More than 20 percent of caregivers report declining health due to caregiving, according to the AARP 2015 study. The more demanding their role, the more likely they were to report worsening health.
Avoiding burnout is the No. 1 rule for caregivers, said Iris Waichler, author of Role Reversal: How to Take Care of Yourself and Your Aging Parents. Doing that requires setting realistic expectations and watching for signs of distress such as changes in sleep, mood or diet. “Perceive getting help not as a sign of weakness but as a sign of strength,” she said. She suggests talking openly with a trusted person or resource such as a friend, spouse, support group, chat room, counselor or health care professional. Also, make time for joy. That might mean taking a bath or a short vacation. The key, she said, is “creating spaces in your life that nourish you and recharge you—and not feeling guilty about it.”
Jane Heller, 67, of New Preston, Conn., said she was determined to “marry for health” after watching her mother care for both her father, who died of brain cancer, and her stepfather, who suffered from epilepsy. “Little did I know that I was going to fall madly in love with a man with a chronic illness,” said Heller, author of You’d Better Not Die or I’ll Kill You: A Caregiver’s Survival Guide to Keeping You in Good Health and Good Spirits.
Her book’s title comes from the quip she would offer her husband each time he headed into surgery for his Crohn’s disease. She would smile, he would laugh, and she’d head to the car for a good cry. “You learn you’re stronger than you thought,” said Heller, who will be a featured speaker at the women’s health equity summit in Washington. “We are all thrust” into caregiving, “and we accept it, because we love the people we love and want the best for them, but we also have to do the best job for ourselves.” So when someone offers help, Heller said, accept it—specifically, his or her time, so you can get a break.
And when it comes to taking a break, don’t ask for permission, because the patient may not freely give it, advised Leah Eskenazi, director of operations for the San Francisco-based Family Caregiver Alliance. Instead, present your timeout in a firm yet gentle manner and ease the transition to another helper by sticking around until the patient becomes comfortable. Asking a neighbor to get you out for a walk—or getting a dog to require it—can help, Eskenazi said. Even a few moments of going out with a friend to laugh and ease your worry “can change the world for you.”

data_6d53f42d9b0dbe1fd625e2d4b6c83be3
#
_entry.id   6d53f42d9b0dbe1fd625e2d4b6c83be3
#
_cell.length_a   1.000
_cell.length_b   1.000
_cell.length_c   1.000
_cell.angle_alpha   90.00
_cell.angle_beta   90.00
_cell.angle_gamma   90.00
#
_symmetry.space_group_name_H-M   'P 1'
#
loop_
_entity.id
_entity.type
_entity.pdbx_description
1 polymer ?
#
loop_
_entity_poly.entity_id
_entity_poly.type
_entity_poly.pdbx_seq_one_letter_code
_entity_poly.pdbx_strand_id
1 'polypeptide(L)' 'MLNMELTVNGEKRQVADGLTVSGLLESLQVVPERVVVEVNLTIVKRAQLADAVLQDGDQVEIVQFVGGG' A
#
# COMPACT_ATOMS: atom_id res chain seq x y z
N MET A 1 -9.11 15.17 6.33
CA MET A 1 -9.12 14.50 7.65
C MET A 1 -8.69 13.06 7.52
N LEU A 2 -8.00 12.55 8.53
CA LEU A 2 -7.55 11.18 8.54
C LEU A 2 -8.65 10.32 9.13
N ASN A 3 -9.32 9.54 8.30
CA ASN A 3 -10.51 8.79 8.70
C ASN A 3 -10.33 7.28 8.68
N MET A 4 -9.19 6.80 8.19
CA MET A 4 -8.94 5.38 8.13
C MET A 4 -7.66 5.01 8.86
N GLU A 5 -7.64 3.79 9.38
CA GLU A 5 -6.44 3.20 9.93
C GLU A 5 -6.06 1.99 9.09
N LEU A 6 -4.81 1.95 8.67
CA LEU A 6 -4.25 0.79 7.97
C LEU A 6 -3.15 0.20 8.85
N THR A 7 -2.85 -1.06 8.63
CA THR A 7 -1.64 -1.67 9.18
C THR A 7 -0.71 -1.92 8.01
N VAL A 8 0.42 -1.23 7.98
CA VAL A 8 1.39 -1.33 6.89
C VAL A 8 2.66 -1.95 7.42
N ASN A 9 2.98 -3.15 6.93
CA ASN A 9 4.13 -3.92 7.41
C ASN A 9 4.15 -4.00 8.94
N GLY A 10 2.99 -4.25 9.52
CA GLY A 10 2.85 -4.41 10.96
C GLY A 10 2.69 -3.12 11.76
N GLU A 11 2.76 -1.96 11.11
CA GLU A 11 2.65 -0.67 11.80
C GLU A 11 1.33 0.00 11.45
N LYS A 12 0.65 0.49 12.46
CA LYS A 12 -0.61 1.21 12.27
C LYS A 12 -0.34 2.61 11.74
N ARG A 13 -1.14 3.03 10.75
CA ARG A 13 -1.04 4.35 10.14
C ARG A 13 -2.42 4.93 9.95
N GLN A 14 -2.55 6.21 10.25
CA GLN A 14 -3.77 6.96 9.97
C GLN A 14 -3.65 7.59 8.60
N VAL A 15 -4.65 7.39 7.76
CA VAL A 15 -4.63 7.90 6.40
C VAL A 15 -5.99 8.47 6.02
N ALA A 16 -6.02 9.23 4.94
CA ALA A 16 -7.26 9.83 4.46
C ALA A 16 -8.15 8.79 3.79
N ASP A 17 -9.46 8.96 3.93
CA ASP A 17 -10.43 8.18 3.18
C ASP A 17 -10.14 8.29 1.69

As Goyer put it, “Be aware of what fills you up.” For her part, it means fitting in a weekly Pilates class and a full eight hours of sleep each night. Little things can help, she said, noting the flowers a friend planted in her yard to brighten her mood.
Goyer’s mother has since passed away. These days, she copes with her father’s decline from Alzheimer’s— which she likened to “Chinese water torture”—by focusing on what’s left instead of what’s lost.
For example, her father, for whom musical theater was a big part of his life, rarely sings anymore, but he loves to hear Goyer and her sister singing, tapping his toes to their voices or shifting his gait to their beat. “So the essence of Daddy being a musical person, that’s still there for me,” she said.
While he now receives hospice care in their home, she still provides him with the little lifts that he loves—his weekly massage and reiki treatment and a regular rinse in their remodeled two-headed shower that causes him to sigh with joy. “That fills his tank,” she said, “and that’s what matters.”
Rachel Pomerance Berl is a writer who also enjoys caring for her toddler.